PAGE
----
Catalog Home Page

Effects of benzoic acid and inulin on ammonia–nitrogen excretion, plasma urea levels, and the pH in faeces and urine of weaner pigs

Halas, D., Hansen, C.F., Hampson, D.J., Kim, J.C., Mullan, B.P., Wilson, R.H. and Pluske, J.R. (2010) Effects of benzoic acid and inulin on ammonia–nitrogen excretion, plasma urea levels, and the pH in faeces and urine of weaner pigs. Livestock Science, 134 (1-3). pp. 243-245.

Link to Published Version: http://dx.doi.org/10.1016/j.livsci.2010.06.153
*Subscription may be required

Abstract

The present experiment tested the hypothesis that dietary supplementation with BA and IN would reduce total ammonia-N (NH3-N) excretion. Ninety-six female pigs (Large White × Landrace) aged 21 ± 3 days and weighing 5.87 ± 0.077 kg (mean ± S.E.) were used in a 2 × 3 factorial experiment, with the respective factors being benzoic acid (BA; 0 and 5 g/kg) and inulin (IN; 0, 40 and 80 g/kg) in the diets. Pigs were housed individually and fed their respective diet for 3 weeks. Blood samples from 6 focus pigs per diet were collected on days 14 and 21, and digesta, urine and faecal samples were collected at slaughter on day 21. Feeding only BA decreased (P = 0.050) the combined faecal and urinary NH3-N concentration while IN increased (P = 0.001) the NH3-N proportion in faeces and proportionally decreased (P = 0.001) the NH3-N proportion in urine. Additionally, dietary BA reduced the pH level in urine (P = 0.001) and faeces (P = 0.033), and plasma urea levels were decreased with both BA (P = 0.010) and IN (P = 0.008). No significant BA × IN interactions were noted. These data suggest that BA and IN can reduce NH3-N excretion by different mechanisms, possibly by reducing excreta pH and bacterial populations (BA), as well as changing bacterial metabolic activities (BA and IN).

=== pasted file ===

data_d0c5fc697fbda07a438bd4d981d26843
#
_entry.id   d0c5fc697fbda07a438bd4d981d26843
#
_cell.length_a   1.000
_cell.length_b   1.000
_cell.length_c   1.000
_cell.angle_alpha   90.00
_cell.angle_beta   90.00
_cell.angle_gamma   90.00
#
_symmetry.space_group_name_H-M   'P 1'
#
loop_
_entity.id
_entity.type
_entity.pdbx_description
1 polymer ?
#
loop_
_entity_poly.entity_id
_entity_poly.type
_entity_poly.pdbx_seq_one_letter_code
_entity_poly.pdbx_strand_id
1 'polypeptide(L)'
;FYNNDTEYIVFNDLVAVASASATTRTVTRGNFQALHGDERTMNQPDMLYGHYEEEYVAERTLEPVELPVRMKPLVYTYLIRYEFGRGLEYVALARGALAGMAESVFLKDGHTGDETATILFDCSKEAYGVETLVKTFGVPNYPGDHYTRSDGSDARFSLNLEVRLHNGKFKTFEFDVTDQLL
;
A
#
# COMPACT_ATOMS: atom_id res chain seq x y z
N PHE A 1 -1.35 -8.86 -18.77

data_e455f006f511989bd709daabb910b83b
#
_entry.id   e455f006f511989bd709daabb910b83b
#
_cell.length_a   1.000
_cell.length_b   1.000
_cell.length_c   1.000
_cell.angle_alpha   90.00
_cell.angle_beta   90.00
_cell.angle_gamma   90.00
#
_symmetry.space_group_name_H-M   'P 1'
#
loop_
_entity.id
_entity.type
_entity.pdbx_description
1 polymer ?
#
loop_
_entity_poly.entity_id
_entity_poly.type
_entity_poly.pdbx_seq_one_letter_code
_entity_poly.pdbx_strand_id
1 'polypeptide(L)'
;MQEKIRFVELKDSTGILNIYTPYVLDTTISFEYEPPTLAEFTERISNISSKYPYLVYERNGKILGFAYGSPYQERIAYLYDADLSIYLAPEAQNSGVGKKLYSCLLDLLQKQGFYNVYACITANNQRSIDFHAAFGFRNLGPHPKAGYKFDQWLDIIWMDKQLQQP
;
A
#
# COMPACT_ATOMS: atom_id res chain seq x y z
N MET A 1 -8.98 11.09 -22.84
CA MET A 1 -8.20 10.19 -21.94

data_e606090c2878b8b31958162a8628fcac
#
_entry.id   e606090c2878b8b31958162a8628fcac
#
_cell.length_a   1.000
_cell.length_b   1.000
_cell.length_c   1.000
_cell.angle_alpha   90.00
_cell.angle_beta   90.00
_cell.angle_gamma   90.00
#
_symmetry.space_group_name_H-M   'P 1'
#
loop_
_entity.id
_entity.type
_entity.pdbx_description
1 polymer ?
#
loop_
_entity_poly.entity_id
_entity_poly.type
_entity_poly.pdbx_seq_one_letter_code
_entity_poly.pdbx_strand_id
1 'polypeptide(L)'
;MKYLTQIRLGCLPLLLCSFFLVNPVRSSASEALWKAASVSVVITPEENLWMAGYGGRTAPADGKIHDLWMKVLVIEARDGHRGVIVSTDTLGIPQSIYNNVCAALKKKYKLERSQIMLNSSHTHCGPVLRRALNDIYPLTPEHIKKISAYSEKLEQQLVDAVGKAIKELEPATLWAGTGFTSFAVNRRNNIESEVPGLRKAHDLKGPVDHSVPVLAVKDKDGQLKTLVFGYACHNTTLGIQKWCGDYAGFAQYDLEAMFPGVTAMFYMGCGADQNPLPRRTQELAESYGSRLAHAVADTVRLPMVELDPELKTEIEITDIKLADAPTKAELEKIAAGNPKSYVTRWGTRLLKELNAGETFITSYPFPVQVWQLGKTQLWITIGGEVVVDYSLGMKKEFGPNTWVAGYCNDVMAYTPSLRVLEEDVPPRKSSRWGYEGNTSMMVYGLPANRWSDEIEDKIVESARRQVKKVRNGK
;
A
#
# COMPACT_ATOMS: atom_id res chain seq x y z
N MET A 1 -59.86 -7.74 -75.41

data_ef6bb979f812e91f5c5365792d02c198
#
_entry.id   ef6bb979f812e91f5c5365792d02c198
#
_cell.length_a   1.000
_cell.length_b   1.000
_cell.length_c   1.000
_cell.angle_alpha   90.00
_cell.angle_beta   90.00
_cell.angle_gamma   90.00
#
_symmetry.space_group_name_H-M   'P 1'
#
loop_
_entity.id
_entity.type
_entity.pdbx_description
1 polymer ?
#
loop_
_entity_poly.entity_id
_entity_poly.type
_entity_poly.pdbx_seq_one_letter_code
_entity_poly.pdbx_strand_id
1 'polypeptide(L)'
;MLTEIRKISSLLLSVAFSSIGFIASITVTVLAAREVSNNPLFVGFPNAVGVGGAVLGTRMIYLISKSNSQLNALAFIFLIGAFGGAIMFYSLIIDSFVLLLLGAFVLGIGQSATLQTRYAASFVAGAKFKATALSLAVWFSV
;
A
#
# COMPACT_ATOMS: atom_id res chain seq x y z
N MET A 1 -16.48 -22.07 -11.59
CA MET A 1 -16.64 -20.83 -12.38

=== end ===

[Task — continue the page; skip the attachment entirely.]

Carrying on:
Publication Type: Journal Article
Murdoch Affiliation: Animal Research Institute
School of Veterinary and Biomedical Sciences
Publisher: Elsevier BV
Copyright: © 2010 Elsevier B.V.
URI: http://researchrepository.murdoch.edu.au/id/eprint/2678
Item Control Page